Formal science education has promised to help lift people out of ignorance, poverty, and disease. But much is still holding back the social and economic development of resource-poor countries. That leads one to wonder what difference it would make if informal science learning (learning outside school) were to be organised around day-to-day problems villagers face.
But first, what is the problem with science education?
In many developing countries it is that schools cannot transform ‘textbook’ knowledge into social and economic development. That is, schools are not managing to transfer scientific knowledge into people’s everyday lives.
This transfer of knowledge depends on content, and on how the material is taught — the 'how’ is as important as the ‘what’.
For instance, one tactic that we know helps transfer knowledge is to use metacognition: a strategy for learners to reflect on the ideas they are acquiring, what techniques they are using to learn the ideas effectively, and what additional information or resources they need in order to learn even better.
In the classroom this works when teachers prompt students to pause frequently to assess whether they have developed a coherent understanding of a topic. They are encouraged to spot gaps in that understanding, and to suggest how the gaps can be filled — perhaps by looking up definitions of terms, or revising concepts covered in a previous topic.
Metacognition, widely recognised by science educators as a useful cognitive strategy for learning, can help learners become experts in seeing connections between ideas and how they might be applied in different contexts.
So beyond the classroom, how does the challenge of knowledge transfer express itself in everyday living conditions?
In a recent visit to Kirumi, my village in Kenya, I thought about the difference that knowledge transfer could make for a hypothetical villager I’m going to call Kajuju.
Kajuju studied high-school chemistry and biology, and now runs a small agricultural business in Kirumi. Yet she has not seen the need to do something about the burning of plastic bags and other materials in the home compound where she lives with her young family and several farm animals.
Kajuju and many of her neighbours burn plastic material in open pits, assuming that fire will ‘consume’ it. Despite some formal science education they seem to have no knowledge of the toxic fumes that escape to the atmosphere and the harmful chemical compounds that leak into the soil.
How might adults like Kajuju transfer and build on knowledge from their schooling to understand problems faced in the course of everyday village life — and take the necessary actions to address these?
“The self-awareness approach to education among adults should be introduced in villages through initiatives carefully designed to build on schooling.”
One route is to discuss how ideas can be applied to real-life problems. What I have in mind here draws on some of the concepts and practices first promoted by Brazilian educator Paulo Freire in the mid twentieth century, in his work with villagers in South America. For example, through critical questioning that he called ‘consciousness raising’, Freire helped communities understand the political and economic forces that perpetuate poverty for certain groups of people — questioning the mechanisms for marketing cash crops through middle-men is a case in point.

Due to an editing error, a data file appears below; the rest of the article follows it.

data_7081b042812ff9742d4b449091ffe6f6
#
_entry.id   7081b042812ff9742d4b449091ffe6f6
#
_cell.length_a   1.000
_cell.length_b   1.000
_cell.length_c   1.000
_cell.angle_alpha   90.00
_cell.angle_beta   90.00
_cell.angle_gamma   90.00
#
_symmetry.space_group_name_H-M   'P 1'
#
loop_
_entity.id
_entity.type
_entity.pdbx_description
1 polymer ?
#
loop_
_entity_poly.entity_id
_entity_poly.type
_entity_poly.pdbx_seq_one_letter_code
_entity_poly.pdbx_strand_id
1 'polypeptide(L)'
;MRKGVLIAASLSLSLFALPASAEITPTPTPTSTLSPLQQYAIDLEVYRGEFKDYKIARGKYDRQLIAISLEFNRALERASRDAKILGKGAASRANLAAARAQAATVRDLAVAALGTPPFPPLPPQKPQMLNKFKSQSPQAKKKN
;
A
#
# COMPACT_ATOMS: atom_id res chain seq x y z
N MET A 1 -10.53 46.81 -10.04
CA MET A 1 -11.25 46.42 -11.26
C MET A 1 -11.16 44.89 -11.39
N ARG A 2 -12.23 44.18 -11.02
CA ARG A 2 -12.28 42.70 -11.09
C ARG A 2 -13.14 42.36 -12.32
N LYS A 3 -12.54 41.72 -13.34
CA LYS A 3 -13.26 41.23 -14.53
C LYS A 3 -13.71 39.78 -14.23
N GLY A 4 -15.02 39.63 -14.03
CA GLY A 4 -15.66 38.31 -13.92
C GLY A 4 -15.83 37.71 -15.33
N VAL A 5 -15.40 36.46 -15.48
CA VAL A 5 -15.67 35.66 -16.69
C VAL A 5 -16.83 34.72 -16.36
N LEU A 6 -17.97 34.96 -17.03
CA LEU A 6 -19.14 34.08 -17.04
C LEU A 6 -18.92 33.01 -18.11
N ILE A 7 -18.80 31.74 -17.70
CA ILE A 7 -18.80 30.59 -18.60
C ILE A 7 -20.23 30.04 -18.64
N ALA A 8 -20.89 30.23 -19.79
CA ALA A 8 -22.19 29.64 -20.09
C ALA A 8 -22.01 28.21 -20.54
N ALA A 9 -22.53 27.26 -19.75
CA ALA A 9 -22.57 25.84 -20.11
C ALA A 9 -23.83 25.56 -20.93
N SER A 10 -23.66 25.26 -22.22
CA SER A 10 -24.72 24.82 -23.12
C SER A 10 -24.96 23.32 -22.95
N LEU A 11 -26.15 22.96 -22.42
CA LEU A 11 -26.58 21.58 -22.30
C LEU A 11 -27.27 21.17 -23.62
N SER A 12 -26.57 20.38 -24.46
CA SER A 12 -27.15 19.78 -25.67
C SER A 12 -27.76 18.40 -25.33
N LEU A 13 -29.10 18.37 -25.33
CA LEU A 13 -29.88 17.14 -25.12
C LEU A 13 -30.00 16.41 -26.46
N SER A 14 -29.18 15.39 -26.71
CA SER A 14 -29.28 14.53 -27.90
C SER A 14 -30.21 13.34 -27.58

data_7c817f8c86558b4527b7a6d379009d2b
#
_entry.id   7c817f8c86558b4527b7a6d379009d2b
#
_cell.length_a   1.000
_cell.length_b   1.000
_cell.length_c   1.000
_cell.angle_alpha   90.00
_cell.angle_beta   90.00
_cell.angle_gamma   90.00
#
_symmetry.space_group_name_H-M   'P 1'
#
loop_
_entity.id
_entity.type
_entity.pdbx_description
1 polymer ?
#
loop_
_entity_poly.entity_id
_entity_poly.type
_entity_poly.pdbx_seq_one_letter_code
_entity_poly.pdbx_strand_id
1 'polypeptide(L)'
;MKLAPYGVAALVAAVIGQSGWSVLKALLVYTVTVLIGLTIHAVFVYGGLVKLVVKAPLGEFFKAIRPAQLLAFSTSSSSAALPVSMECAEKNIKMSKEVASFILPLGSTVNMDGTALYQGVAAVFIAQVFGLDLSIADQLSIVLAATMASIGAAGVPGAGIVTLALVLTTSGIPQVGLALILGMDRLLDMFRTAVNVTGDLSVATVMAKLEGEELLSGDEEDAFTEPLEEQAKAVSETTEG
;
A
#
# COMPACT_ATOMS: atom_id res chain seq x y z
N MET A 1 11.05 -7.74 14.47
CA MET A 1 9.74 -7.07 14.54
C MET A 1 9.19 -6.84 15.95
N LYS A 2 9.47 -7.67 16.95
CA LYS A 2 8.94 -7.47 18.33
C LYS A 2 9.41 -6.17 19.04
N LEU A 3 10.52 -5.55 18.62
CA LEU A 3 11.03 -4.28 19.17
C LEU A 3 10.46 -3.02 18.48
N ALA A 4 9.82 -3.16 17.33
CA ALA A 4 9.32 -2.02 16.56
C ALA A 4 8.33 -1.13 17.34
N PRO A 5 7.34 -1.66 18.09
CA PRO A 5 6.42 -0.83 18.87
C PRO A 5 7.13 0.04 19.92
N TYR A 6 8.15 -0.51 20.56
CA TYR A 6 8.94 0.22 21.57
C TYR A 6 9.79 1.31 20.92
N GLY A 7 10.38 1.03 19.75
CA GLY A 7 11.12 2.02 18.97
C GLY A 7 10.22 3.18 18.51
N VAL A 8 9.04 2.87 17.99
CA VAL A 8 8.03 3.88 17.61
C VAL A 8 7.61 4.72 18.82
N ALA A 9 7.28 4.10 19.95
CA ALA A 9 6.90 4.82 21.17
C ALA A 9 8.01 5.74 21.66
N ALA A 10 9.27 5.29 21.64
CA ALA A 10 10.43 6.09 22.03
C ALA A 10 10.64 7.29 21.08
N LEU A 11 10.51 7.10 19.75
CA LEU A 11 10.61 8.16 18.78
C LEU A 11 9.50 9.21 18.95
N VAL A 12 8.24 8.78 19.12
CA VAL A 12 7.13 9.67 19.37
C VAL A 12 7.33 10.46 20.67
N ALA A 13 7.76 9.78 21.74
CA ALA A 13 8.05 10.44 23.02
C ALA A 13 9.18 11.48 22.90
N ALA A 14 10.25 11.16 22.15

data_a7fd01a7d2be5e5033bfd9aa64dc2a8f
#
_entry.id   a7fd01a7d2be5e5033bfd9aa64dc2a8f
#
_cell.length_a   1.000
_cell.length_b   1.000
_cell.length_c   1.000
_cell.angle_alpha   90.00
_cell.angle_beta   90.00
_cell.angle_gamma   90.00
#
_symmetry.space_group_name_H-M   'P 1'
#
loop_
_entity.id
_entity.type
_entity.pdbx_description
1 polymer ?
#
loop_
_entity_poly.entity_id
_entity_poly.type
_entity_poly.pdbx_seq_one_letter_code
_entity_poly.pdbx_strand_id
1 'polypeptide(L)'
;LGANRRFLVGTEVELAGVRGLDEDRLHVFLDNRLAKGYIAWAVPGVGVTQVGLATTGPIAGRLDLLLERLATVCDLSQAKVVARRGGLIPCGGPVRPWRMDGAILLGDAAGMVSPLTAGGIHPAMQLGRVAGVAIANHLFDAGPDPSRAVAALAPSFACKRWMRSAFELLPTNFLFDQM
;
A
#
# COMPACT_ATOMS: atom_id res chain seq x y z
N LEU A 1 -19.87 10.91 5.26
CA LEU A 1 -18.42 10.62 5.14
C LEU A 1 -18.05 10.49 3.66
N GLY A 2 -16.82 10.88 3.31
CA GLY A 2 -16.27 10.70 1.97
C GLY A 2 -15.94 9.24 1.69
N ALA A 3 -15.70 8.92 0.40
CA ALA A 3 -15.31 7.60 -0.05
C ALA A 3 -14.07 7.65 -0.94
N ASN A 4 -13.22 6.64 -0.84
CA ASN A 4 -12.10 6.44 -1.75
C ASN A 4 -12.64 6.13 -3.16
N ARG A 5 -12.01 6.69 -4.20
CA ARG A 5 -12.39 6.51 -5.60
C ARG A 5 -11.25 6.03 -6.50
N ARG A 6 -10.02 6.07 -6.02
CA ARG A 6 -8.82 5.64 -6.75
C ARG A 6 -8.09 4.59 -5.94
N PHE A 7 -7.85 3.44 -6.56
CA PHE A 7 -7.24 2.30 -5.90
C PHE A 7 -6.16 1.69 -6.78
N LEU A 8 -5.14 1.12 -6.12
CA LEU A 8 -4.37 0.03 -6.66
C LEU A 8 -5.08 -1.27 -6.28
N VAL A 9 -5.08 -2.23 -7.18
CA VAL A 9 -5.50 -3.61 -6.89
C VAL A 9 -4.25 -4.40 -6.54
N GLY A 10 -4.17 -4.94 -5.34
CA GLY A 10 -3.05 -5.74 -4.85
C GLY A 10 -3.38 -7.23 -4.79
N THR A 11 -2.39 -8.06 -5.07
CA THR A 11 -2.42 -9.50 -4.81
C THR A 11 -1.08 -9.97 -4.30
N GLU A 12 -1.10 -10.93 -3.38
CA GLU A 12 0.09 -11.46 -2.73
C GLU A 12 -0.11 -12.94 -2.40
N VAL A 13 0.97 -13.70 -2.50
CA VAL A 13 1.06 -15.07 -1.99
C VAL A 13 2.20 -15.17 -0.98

Consciousness-raising evolved into a mass movement. It may seem to have stalled since then, but has, in fact, been adopted by educators, NGOs and policy makers. One example of this is the social justice movement through which educators promote action on environmental issues such as pollution.
Freire’s approach of using self-awareness to combat oppression has many similarities with the strategy of metacognition in learning. The key in both is to probe one’s own mindset in order to promote deep critical understanding of the issues and to follow up with the necessary action.
The self-awareness approach to education among adults should be introduced in villages through initiatives carefully designed to build on schooling.  With the help of facilitators, this would enable people to discuss and interrogate the conditions in which they live; what and who were involved in creating those conditions; and how they can lift themselves out of those conditions.
Several questions are expected to characterise such problem-oriented exploration. “What will we lose if we get out of this condition — and what will we gain?” “What do we need in order to do this?” Importantly, participants should also be encouraged to substitute the pronoun “we” for “I”, so they can adopt a personal-agency attitude to the required changes.
Facilitators would be needed to convene and oversee such sessions and to provide resources. But the actual events, operations and programming, as well as the language used, should largely depend on local social cultural contexts.
Going back to the Kirumi problem, a discussion on safe plastic disposal might benefit from involving experts from the local higher education institutions, or by hiring audiovisual education materials that help participants explore the answers to such problems.
This strategy is just one more way to extend science-based knowledge and use questions more effectively as people participate in social economic development.
Wanja Gitari is an associate professor at the University of Toronto, with the Transitional Year Programme, and with the Department of Curriculum, Teaching, and Learning at the Ontario Institute for Studies in Education.